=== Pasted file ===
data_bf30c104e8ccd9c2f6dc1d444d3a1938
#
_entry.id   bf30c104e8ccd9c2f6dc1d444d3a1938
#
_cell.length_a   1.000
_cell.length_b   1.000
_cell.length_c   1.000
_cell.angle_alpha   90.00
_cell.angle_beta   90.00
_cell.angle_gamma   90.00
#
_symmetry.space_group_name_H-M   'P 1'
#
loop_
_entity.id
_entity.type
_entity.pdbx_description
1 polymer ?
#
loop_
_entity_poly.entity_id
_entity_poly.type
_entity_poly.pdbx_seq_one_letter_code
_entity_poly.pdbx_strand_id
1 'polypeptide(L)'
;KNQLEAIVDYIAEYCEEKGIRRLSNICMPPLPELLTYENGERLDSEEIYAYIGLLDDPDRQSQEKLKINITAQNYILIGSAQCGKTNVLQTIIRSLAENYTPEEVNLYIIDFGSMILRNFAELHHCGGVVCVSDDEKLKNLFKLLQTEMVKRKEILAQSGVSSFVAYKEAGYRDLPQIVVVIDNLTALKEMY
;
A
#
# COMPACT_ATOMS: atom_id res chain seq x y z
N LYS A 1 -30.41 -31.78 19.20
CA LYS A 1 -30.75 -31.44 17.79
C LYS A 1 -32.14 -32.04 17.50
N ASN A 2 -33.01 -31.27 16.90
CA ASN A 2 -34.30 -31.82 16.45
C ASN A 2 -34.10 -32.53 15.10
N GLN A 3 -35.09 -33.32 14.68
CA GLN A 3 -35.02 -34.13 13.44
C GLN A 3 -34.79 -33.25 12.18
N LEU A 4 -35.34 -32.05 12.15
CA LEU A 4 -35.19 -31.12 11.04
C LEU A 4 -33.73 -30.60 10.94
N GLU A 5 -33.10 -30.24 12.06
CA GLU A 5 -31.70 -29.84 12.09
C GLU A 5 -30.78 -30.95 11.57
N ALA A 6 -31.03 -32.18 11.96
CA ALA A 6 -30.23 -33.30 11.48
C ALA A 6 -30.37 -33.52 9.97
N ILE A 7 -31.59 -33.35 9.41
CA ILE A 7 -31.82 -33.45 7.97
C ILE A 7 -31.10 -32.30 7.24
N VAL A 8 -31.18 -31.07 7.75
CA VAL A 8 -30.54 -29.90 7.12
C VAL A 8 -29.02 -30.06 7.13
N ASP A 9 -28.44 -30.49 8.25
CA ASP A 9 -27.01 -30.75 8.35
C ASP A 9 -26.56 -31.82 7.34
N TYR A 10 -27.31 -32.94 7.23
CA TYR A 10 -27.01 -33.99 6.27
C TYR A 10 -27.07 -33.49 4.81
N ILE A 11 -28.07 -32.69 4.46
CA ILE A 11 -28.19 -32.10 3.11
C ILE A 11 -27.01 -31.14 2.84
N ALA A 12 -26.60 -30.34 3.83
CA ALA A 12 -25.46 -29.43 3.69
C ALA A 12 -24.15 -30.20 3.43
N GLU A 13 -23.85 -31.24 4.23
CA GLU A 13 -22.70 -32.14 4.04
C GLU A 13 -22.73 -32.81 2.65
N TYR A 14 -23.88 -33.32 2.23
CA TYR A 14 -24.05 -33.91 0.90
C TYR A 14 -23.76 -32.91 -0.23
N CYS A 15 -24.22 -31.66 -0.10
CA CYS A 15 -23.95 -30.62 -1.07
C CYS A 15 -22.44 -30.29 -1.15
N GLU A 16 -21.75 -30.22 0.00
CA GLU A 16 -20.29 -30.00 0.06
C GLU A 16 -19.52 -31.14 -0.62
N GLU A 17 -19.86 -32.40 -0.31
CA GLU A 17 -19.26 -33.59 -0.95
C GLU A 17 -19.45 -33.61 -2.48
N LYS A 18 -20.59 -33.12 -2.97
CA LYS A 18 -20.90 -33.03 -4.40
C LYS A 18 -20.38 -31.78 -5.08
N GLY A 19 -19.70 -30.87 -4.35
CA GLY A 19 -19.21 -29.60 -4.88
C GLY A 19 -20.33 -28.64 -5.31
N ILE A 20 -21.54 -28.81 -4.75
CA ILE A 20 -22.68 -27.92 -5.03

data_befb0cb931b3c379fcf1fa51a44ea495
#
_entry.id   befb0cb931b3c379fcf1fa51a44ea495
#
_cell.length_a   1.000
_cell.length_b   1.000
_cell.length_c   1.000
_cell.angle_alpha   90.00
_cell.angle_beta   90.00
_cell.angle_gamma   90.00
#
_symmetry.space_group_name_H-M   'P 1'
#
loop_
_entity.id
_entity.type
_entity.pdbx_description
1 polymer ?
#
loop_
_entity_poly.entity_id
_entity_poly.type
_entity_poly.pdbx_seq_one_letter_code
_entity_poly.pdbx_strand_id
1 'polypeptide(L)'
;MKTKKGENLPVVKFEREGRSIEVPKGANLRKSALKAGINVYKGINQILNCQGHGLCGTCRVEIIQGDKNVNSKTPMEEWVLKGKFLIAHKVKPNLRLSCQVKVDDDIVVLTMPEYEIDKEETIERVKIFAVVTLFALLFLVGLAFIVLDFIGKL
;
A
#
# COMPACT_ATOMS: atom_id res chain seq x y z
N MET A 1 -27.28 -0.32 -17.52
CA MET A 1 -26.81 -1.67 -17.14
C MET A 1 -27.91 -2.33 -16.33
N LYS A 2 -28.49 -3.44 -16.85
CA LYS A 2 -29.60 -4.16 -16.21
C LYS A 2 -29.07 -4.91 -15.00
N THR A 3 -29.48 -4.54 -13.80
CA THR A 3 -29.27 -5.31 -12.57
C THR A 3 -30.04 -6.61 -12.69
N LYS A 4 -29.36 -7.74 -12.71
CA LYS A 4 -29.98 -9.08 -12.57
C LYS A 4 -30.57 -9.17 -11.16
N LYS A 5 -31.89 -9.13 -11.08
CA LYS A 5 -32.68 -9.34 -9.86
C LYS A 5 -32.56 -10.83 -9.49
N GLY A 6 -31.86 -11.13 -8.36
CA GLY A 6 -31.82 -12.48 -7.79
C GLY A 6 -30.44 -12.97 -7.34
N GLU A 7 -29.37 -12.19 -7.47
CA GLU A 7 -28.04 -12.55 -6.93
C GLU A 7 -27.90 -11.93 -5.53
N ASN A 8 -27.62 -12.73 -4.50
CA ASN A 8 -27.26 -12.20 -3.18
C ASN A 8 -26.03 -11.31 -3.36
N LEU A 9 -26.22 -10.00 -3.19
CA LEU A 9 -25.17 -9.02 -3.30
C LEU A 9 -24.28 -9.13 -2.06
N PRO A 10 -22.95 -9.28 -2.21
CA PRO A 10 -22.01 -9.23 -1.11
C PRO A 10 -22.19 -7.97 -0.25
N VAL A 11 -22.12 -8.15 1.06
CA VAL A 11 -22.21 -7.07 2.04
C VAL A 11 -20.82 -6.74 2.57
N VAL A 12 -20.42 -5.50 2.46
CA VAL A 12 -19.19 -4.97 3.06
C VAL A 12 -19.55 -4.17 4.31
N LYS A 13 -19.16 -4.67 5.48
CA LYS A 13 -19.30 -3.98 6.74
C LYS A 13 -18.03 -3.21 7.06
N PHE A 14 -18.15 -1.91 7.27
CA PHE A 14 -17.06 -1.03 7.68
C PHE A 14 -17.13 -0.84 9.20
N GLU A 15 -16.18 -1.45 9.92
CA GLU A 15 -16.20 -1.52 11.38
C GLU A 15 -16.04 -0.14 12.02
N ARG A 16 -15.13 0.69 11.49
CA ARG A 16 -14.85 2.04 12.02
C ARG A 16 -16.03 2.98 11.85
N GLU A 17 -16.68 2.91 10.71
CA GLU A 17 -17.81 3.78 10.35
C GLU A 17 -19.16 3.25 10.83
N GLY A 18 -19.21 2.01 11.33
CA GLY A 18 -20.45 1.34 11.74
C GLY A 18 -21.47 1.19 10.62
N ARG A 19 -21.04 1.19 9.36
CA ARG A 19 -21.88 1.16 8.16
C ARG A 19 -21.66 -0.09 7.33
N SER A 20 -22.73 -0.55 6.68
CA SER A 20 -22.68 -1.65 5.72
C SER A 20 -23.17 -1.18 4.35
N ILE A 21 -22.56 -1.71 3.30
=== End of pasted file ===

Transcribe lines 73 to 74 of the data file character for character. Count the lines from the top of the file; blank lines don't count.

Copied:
N CYS A 15 -24.22 -31.66 -0.10
CA CYS A 15 -23.95 -30.62 -1.07